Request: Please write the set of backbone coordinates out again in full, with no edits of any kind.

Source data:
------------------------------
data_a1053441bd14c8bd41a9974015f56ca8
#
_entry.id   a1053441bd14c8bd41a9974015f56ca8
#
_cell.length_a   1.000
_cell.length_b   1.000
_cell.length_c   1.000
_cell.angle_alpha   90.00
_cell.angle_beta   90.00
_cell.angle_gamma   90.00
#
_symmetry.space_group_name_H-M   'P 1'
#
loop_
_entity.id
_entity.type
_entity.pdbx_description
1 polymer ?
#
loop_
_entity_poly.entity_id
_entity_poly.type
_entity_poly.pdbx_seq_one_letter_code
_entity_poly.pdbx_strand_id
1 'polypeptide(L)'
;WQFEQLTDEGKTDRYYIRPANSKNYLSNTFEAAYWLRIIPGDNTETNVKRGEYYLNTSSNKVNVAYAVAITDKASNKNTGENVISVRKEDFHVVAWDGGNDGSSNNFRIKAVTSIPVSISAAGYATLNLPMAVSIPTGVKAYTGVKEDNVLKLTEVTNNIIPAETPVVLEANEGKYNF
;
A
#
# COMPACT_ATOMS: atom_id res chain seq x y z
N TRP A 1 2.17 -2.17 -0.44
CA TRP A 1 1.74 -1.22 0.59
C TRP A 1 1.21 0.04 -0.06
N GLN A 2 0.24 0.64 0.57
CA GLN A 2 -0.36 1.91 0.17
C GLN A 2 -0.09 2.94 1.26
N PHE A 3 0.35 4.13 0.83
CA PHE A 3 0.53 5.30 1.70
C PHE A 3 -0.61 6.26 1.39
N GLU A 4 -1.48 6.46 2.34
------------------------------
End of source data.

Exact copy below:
data_a1053441bd14c8bd41a9974015f56ca8
#
_entry.id   a1053441bd14c8bd41a9974015f56ca8
#
_cell.length_a   1.000
_cell.length_b   1.000
_cell.length_c   1.000
_cell.angle_alpha   90.00
_cell.angle_beta   90.00
_cell.angle_gamma   90.00
#
_symmetry.space_group_name_H-M   'P 1'
#
loop_
_entity.id
_entity.type
_entity.pdbx_description
1 polymer ?
#
loop_
_entity_poly.entity_id
_entity_poly.type
_entity_poly.pdbx_seq_one_letter_code
_entity_poly.pdbx_strand_id
1 'polypeptide(L)'
;WQFEQLTDEGKTDRYYIRPANSKNYLSNTFEAAYWLRIIPGDNTETNVKRGEYYLNTSSNKVNVAYAVAITDKASNKNTGENVISVRKEDFHVVAWDGGNDGSSNNFRIKAVTSIPVSISAAGYATLNLPMAVSIPTGVKAYTGVKEDNVLKLTEVTNNIIPAETPVVLEANEGKYNF
;
A
#
# COMPACT_ATOMS: atom_id res chain seq x y z
N TRP A 1 2.17 -2.17 -0.44
CA TRP A 1 1.74 -1.22 0.59
C TRP A 1 1.21 0.04 -0.06
N GLN A 2 0.24 0.64 0.57
CA GLN A 2 -0.36 1.91 0.17
C GLN A 2 -0.09 2.94 1.26
N PHE A 3 0.35 4.13 0.83
CA PHE A 3 0.53 5.30 1.70
C PHE A 3 -0.61 6.26 1.39
N GLU A 4 -1.48 6.46 2.34